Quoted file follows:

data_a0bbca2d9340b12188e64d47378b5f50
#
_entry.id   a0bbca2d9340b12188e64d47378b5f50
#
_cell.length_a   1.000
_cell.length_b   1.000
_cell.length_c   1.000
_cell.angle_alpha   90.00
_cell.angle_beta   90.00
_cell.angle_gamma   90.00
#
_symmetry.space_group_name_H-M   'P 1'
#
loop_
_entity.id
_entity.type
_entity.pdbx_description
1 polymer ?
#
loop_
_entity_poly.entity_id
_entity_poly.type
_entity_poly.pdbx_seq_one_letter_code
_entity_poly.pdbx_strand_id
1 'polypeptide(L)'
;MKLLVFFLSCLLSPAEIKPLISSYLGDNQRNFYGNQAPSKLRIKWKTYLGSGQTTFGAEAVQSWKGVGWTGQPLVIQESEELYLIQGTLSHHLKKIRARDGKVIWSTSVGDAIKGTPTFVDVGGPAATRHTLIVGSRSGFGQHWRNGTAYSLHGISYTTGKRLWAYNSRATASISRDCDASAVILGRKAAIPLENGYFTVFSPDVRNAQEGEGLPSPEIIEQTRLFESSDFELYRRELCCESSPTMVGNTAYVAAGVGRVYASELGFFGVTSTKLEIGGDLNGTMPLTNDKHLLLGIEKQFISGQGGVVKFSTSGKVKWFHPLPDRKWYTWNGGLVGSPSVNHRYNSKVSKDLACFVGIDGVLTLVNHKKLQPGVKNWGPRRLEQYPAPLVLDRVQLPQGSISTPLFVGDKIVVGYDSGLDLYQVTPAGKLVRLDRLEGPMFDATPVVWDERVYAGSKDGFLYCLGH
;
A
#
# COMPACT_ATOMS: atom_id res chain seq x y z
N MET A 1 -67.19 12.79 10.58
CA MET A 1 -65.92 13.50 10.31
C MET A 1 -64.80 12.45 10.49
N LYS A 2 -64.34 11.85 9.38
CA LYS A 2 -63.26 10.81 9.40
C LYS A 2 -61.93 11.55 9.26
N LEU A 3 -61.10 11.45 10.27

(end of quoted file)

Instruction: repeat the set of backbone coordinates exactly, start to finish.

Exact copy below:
data_a0bbca2d9340b12188e64d47378b5f50
#
_entry.id   a0bbca2d9340b12188e64d47378b5f50
#
_cell.length_a   1.000
_cell.length_b   1.000
_cell.length_c   1.000
_cell.angle_alpha   90.00
_cell.angle_beta   90.00
_cell.angle_gamma   90.00
#
_symmetry.space_group_name_H-M   'P 1'
#
loop_
_entity.id
_entity.type
_entity.pdbx_description
1 polymer ?
#
loop_
_entity_poly.entity_id
_entity_poly.type
_entity_poly.pdbx_seq_one_letter_code
_entity_poly.pdbx_strand_id
1 'polypeptide(L)'
;MKLLVFFLSCLLSPAEIKPLISSYLGDNQRNFYGNQAPSKLRIKWKTYLGSGQTTFGAEAVQSWKGVGWTGQPLVIQESEELYLIQGTLSHHLKKIRARDGKVIWSTSVGDAIKGTPTFVDVGGPAATRHTLIVGSRSGFGQHWRNGTAYSLHGISYTTGKRLWAYNSRATASISRDCDASAVILGRKAAIPLENGYFTVFSPDVRNAQEGEGLPSPEIIEQTRLFESSDFELYRRELCCESSPTMVGNTAYVAAGVGRVYASELGFFGVTSTKLEIGGDLNGTMPLTNDKHLLLGIEKQFISGQGGVVKFSTSGKVKWFHPLPDRKWYTWNGGLVGSPSVNHRYNSKVSKDLACFVGIDGVLTLVNHKKLQPGVKNWGPRRLEQYPAPLVLDRVQLPQGSISTPLFVGDKIVVGYDSGLDLYQVTPAGKLVRLDRLEGPMFDATPVVWDERVYAGSKDGFLYCLGH
;
A
#
# COMPACT_ATOMS: atom_id res chain seq x y z
N MET A 1 -67.19 12.79 10.58
CA MET A 1 -65.92 13.50 10.31
C MET A 1 -64.80 12.45 10.49
N LYS A 2 -64.34 11.85 9.38
CA LYS A 2 -63.26 10.81 9.40
C LYS A 2 -61.93 11.55 9.26
N LEU A 3 -61.10 11.45 10.27